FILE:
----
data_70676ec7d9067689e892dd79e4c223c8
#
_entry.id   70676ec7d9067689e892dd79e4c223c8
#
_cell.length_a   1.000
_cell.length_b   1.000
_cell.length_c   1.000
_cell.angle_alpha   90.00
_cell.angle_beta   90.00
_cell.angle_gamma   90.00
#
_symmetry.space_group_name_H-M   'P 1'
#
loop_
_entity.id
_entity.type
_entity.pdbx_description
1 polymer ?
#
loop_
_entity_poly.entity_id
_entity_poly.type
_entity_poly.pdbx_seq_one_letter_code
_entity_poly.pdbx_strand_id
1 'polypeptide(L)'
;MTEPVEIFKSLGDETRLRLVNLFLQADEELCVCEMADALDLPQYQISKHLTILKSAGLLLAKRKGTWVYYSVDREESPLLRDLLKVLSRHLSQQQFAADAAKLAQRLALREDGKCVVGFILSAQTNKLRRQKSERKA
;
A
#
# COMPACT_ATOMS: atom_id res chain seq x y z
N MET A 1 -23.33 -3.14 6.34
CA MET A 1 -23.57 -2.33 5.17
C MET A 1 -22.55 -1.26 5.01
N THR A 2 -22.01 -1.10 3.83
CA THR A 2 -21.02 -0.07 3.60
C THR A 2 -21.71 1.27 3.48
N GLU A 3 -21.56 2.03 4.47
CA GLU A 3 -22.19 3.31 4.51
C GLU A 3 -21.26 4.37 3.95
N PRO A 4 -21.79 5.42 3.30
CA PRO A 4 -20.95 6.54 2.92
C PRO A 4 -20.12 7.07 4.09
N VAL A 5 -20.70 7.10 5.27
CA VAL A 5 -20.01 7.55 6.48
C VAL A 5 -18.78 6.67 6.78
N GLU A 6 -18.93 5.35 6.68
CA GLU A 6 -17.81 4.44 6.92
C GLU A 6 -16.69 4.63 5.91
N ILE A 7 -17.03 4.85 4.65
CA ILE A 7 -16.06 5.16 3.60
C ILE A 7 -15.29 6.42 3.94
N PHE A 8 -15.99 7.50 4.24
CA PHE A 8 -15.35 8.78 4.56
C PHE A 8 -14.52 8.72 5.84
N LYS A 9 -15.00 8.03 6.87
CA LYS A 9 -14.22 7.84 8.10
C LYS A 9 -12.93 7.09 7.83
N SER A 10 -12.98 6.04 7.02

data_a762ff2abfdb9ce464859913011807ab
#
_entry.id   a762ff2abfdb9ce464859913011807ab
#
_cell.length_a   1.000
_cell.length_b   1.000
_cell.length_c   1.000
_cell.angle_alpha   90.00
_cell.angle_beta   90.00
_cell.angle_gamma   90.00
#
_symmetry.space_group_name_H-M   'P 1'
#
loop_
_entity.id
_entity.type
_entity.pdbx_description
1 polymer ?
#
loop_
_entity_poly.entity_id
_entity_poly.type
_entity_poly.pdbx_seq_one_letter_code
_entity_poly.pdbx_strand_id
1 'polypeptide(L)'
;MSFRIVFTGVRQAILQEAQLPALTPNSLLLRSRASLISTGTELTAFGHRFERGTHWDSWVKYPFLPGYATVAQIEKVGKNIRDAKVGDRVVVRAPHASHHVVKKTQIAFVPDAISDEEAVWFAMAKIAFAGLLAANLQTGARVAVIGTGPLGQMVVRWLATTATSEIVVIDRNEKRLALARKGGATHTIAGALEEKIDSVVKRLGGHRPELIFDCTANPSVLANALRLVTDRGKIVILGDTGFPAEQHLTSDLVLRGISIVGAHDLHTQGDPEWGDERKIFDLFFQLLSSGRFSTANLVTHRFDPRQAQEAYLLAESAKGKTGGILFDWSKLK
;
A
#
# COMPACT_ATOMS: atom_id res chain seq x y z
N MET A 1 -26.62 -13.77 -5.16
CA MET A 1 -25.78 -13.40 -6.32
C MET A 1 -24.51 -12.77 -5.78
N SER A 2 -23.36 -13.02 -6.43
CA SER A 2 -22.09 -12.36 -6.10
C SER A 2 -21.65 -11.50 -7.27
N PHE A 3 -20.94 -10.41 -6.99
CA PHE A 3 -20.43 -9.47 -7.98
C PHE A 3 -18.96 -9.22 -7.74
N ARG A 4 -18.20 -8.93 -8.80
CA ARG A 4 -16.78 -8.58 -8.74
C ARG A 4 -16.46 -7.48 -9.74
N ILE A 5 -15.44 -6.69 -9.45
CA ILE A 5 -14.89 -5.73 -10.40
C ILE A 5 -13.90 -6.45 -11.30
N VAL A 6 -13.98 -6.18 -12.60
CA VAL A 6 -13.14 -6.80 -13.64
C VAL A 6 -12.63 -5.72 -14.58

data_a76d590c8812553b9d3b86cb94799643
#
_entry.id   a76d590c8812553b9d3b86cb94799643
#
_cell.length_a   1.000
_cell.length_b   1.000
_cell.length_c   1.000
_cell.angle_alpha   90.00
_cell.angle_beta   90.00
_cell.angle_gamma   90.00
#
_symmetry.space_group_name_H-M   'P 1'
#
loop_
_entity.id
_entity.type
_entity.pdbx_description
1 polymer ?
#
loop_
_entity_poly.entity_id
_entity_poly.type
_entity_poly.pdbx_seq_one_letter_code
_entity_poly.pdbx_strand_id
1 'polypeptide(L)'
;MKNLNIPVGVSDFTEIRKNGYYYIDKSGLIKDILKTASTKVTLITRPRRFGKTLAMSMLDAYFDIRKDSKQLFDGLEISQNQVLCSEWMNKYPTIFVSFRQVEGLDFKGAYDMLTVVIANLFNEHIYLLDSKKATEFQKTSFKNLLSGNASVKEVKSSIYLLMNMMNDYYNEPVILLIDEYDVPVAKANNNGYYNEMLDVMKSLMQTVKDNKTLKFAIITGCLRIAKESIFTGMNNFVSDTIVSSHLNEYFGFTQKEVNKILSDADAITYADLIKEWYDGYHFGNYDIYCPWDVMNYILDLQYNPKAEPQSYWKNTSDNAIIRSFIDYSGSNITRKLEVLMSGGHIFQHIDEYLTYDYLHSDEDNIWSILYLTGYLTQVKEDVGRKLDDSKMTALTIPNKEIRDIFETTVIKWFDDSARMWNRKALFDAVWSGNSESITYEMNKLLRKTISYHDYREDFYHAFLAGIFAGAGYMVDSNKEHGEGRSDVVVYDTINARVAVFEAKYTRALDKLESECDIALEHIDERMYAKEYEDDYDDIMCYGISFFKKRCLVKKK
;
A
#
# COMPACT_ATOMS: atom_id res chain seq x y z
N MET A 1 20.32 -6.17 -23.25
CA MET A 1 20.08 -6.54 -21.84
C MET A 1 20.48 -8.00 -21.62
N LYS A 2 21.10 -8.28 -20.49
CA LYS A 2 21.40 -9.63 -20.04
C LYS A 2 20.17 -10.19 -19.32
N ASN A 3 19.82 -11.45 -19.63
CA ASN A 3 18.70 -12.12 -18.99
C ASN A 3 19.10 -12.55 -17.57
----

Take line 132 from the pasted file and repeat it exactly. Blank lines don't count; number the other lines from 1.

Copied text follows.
;MKNLNIPVGVSDFTEIRKNGYYYIDKSGLIKDILKTASTKVTLITRPRRFGKTLAMSMLDAYFDIRKDSKQLFDGLEISQNQVLCSEWMNKYPTIFVSFRQVEGLDFKGAYDMLTVVIANLFNEHIYLLDSKKATEFQKTSFKNLLSGNASVKEVKSSIYLLMNMMNDYYNEPVILLIDEYDVPVAKANNNGYYNEMLDVMKSLMQTVKDNKTLKFAIITGCLRIAKESIFTGMNNFVSDTIVSSHLNEYFGFTQKEVNKILSDADAITYADLIKEWYDGYHFGNYDIYCPWDVMNYILDLQYNPKAEPQSYWKNTSDNAIIRSFIDYSGSNITRKLEVLMSGGHIFQHIDEYLTYDYLHSDEDNIWSILYLTGYLTQVKEDVGRKLDDSKMTALTIPNKEIRDIFETTVIKWFDDSARMWNRKALFDAVWSGNSESITYEMNKLLRKTISYHDYREDFYHAFLAGIFAGAGYMVDSNKEHGEGRSDVVVYDTINARVAVFEAKYTRALDKLESECDIALEHIDERMYAKEYEDDYDDIMCYGISFFKKRCLVKKK